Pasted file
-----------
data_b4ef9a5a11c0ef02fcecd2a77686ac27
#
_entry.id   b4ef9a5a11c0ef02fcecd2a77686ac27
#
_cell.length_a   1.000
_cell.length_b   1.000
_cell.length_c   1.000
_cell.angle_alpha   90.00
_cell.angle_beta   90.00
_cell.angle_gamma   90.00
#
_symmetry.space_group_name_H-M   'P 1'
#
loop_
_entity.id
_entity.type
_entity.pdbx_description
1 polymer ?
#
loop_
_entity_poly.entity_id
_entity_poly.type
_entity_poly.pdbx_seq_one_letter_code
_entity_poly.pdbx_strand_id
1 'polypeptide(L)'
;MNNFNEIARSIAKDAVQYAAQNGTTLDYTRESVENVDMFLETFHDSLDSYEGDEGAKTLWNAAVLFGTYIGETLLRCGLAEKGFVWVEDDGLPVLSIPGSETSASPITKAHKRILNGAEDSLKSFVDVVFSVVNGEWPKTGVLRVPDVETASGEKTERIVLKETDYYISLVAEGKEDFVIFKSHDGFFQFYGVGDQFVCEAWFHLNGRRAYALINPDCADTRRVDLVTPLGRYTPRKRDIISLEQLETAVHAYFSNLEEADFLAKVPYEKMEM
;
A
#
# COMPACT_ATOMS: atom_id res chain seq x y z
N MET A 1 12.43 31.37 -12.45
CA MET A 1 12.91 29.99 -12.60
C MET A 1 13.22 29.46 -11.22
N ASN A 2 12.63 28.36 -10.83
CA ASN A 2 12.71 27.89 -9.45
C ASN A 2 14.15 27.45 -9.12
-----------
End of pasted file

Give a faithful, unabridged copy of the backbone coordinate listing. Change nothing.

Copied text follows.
data_b4ef9a5a11c0ef02fcecd2a77686ac27
#
_entry.id   b4ef9a5a11c0ef02fcecd2a77686ac27
#
_cell.length_a   1.000
_cell.length_b   1.000
_cell.length_c   1.000
_cell.angle_alpha   90.00
_cell.angle_beta   90.00
_cell.angle_gamma   90.00
#
_symmetry.space_group_name_H-M   'P 1'
#
loop_
_entity.id
_entity.type
_entity.pdbx_description
1 polymer ?
#
loop_
_entity_poly.entity_id
_entity_poly.type
_entity_poly.pdbx_seq_one_letter_code
_entity_poly.pdbx_strand_id
1 'polypeptide(L)'
;MNNFNEIARSIAKDAVQYAAQNGTTLDYTRESVENVDMFLETFHDSLDSYEGDEGAKTLWNAAVLFGTYIGETLLRCGLAEKGFVWVEDDGLPVLSIPGSETSASPITKAHKRILNGAEDSLKSFVDVVFSVVNGEWPKTGVLRVPDVETASGEKTERIVLKETDYYISLVAEGKEDFVIFKSHDGFFQFYGVGDQFVCEAWFHLNGRRAYALINPDCADTRRVDLVTPLGRYTPRKRDIISLEQLETAVHAYFSNLEEADFLAKVPYEKMEM
;
A
#
# COMPACT_ATOMS: atom_id res chain seq x y z
N MET A 1 12.43 31.37 -12.45
CA MET A 1 12.91 29.99 -12.60
C MET A 1 13.22 29.46 -11.22
N ASN A 2 12.63 28.36 -10.83
CA ASN A 2 12.71 27.89 -9.45
C ASN A 2 14.15 27.45 -9.12